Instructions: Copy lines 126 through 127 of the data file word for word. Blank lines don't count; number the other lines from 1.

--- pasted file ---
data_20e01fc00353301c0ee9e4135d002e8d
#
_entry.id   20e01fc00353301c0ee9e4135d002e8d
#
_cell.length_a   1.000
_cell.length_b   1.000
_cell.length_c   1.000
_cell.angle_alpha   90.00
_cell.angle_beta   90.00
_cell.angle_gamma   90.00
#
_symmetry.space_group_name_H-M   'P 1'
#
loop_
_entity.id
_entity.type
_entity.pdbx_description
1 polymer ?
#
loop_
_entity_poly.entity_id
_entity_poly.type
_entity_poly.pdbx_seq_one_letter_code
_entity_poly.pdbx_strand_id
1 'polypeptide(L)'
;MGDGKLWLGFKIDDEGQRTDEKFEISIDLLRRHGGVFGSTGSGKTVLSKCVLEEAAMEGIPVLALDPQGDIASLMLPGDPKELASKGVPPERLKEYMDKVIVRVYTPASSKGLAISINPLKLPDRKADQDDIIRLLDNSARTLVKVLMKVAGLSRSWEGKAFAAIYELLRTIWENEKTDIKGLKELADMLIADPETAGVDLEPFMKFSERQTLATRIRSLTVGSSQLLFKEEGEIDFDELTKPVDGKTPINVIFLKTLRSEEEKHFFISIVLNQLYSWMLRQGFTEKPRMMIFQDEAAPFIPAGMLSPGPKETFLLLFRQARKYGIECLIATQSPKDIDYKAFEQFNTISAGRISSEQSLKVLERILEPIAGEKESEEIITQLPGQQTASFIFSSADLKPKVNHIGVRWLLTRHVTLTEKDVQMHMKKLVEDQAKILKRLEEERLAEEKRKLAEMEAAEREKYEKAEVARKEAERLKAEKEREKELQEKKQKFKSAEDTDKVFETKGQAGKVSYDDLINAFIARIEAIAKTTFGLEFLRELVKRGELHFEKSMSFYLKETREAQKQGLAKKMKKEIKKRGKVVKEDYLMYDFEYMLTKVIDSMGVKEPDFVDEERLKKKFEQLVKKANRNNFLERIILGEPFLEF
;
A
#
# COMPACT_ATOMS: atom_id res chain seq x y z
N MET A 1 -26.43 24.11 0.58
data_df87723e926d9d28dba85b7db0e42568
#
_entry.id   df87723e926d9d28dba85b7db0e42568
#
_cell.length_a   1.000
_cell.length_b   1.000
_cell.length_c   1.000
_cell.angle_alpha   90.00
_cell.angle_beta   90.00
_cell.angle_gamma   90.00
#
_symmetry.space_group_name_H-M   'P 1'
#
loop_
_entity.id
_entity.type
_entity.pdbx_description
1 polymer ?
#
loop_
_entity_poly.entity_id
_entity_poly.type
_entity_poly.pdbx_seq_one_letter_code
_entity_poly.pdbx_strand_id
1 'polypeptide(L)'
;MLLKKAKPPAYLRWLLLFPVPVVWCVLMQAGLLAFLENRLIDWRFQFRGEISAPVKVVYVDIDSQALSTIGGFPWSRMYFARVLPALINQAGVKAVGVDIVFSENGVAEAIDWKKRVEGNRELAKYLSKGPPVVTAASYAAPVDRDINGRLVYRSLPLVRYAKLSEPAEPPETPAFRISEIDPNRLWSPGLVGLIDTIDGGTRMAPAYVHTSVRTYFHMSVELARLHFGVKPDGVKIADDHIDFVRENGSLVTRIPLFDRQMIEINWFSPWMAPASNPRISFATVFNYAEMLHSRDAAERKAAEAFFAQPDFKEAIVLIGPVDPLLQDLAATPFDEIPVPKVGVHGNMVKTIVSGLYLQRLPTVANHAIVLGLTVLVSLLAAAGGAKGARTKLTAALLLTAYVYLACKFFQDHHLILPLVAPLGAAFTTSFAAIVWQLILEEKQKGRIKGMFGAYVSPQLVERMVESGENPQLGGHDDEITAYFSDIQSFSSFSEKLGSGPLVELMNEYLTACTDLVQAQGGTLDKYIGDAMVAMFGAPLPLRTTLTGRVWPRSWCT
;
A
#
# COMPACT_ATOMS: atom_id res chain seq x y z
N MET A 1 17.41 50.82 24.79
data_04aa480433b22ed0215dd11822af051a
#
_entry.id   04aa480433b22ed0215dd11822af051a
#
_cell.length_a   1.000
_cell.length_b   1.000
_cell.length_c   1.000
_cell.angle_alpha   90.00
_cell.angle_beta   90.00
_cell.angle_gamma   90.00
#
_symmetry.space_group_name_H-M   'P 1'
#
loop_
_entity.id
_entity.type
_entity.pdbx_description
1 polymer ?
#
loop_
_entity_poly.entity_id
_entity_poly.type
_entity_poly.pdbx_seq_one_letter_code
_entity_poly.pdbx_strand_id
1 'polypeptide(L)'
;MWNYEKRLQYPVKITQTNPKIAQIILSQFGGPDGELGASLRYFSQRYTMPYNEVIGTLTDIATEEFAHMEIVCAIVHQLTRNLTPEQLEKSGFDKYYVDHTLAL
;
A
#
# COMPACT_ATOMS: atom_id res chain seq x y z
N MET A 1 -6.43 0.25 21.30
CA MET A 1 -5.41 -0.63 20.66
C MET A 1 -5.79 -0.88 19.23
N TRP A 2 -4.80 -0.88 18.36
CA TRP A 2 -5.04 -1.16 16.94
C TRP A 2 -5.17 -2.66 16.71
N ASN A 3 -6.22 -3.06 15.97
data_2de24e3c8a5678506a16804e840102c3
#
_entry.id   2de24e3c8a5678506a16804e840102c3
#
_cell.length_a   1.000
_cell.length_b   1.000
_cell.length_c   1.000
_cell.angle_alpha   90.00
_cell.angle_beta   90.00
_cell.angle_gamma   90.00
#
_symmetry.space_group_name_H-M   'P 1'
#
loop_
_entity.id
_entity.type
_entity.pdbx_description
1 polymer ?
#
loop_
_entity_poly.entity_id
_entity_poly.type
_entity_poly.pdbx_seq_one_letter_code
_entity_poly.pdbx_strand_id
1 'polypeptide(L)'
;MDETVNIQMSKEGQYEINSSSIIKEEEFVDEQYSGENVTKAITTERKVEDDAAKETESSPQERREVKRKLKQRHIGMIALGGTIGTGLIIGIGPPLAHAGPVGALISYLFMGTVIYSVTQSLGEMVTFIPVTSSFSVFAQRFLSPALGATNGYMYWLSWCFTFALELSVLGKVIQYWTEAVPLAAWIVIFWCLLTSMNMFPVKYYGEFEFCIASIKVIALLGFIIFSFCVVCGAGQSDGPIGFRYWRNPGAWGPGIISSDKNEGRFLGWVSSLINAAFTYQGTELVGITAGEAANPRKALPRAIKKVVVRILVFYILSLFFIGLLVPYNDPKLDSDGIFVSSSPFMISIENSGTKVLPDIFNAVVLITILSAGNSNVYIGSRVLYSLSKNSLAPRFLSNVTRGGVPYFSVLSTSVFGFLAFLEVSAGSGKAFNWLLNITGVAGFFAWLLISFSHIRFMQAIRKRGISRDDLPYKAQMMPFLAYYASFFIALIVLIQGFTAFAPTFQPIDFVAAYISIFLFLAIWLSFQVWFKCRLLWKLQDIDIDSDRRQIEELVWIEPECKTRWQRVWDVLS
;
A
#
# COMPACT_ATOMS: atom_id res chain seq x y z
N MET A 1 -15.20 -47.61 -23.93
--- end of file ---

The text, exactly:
;
A